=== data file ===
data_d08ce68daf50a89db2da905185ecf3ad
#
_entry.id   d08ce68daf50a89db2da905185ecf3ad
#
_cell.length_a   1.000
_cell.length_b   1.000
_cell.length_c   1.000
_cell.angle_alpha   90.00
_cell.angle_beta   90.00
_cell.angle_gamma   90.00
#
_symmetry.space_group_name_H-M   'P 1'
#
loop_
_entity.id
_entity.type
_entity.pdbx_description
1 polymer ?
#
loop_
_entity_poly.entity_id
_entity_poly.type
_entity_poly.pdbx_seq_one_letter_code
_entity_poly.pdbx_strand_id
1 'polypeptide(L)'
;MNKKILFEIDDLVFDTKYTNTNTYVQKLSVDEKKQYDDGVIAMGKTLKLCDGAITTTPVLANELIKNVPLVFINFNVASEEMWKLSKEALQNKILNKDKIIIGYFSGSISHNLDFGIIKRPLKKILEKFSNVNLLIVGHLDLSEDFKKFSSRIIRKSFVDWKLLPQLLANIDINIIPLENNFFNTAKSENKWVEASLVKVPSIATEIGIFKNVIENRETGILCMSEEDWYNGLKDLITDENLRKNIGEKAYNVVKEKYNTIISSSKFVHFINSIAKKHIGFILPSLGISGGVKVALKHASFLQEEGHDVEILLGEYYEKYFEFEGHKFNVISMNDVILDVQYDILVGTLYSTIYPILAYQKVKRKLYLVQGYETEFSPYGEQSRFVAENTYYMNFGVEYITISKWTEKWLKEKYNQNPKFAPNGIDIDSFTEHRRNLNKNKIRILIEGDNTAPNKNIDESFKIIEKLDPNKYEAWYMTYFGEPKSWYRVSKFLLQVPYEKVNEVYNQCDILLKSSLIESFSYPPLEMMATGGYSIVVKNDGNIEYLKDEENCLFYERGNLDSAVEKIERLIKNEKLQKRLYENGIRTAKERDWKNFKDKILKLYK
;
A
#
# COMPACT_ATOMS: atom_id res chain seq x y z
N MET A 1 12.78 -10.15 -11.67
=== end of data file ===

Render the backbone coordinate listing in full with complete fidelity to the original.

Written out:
data_d08ce68daf50a89db2da905185ecf3ad
#
_entry.id   d08ce68daf50a89db2da905185ecf3ad
#
_cell.length_a   1.000
_cell.length_b   1.000
_cell.length_c   1.000
_cell.angle_alpha   90.00
_cell.angle_beta   90.00
_cell.angle_gamma   90.00
#
_symmetry.space_group_name_H-M   'P 1'
#
loop_
_entity.id
_entity.type
_entity.pdbx_description
1 polymer ?
#
loop_
_entity_poly.entity_id
_entity_poly.type
_entity_poly.pdbx_seq_one_letter_code
_entity_poly.pdbx_strand_id
1 'polypeptide(L)'
;MNKKILFEIDDLVFDTKYTNTNTYVQKLSVDEKKQYDDGVIAMGKTLKLCDGAITTTPVLANELIKNVPLVFINFNVASEEMWKLSKEALQNKILNKDKIIIGYFSGSISHNLDFGIIKRPLKKILEKFSNVNLLIVGHLDLSEDFKKFSSRIIRKSFVDWKLLPQLLANIDINIIPLENNFFNTAKSENKWVEASLVKVPSIATEIGIFKNVIENRETGILCMSEEDWYNGLKDLITDENLRKNIGEKAYNVVKEKYNTIISSSKFVHFINSIAKKHIGFILPSLGISGGVKVALKHASFLQEEGHDVEILLGEYYEKYFEFEGHKFNVISMNDVILDVQYDILVGTLYSTIYPILAYQKVKRKLYLVQGYETEFSPYGEQSRFVAENTYYMNFGVEYITISKWTEKWLKEKYNQNPKFAPNGIDIDSFTEHRRNLNKNKIRILIEGDNTAPNKNIDESFKIIEKLDPNKYEAWYMTYFGEPKSWYRVSKFLLQVPYEKVNEVYNQCDILLKSSLIESFSYPPLEMMATGGYSIVVKNDGNIEYLKDEENCLFYERGNLDSAVEKIERLIKNEKLQKRLYENGIRTAKERDWKNFKDKILKLYK
;
A
#
# COMPACT_ATOMS: atom_id res chain seq x y z
N MET A 1 12.78 -10.15 -11.67